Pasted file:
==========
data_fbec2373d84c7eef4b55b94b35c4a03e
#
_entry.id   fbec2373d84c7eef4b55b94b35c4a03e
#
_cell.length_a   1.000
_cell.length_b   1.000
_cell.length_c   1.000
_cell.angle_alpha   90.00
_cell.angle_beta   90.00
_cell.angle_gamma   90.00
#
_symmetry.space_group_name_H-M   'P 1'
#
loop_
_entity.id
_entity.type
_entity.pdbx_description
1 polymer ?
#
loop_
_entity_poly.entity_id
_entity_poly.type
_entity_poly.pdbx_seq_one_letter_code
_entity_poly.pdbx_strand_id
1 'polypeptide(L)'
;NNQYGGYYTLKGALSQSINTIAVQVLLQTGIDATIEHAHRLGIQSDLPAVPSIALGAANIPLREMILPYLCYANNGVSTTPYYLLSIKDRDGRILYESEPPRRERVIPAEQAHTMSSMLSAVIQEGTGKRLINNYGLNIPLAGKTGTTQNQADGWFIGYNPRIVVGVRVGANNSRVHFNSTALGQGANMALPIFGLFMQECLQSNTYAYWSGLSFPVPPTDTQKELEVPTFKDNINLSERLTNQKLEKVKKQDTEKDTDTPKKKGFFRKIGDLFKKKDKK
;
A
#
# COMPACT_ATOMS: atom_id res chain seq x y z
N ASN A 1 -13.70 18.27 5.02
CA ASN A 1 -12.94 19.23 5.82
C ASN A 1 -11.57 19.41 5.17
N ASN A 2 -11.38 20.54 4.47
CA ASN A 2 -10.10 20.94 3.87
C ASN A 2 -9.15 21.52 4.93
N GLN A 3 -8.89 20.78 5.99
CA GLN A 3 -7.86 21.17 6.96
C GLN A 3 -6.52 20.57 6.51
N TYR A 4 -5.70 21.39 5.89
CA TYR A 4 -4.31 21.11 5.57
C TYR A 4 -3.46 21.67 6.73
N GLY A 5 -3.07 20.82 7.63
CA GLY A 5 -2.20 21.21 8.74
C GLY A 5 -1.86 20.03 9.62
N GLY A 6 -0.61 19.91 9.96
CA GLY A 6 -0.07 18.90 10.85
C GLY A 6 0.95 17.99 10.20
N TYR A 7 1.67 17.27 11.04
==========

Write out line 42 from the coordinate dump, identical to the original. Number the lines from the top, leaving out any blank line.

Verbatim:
C TYR A 4 -3.46 21.67 6.73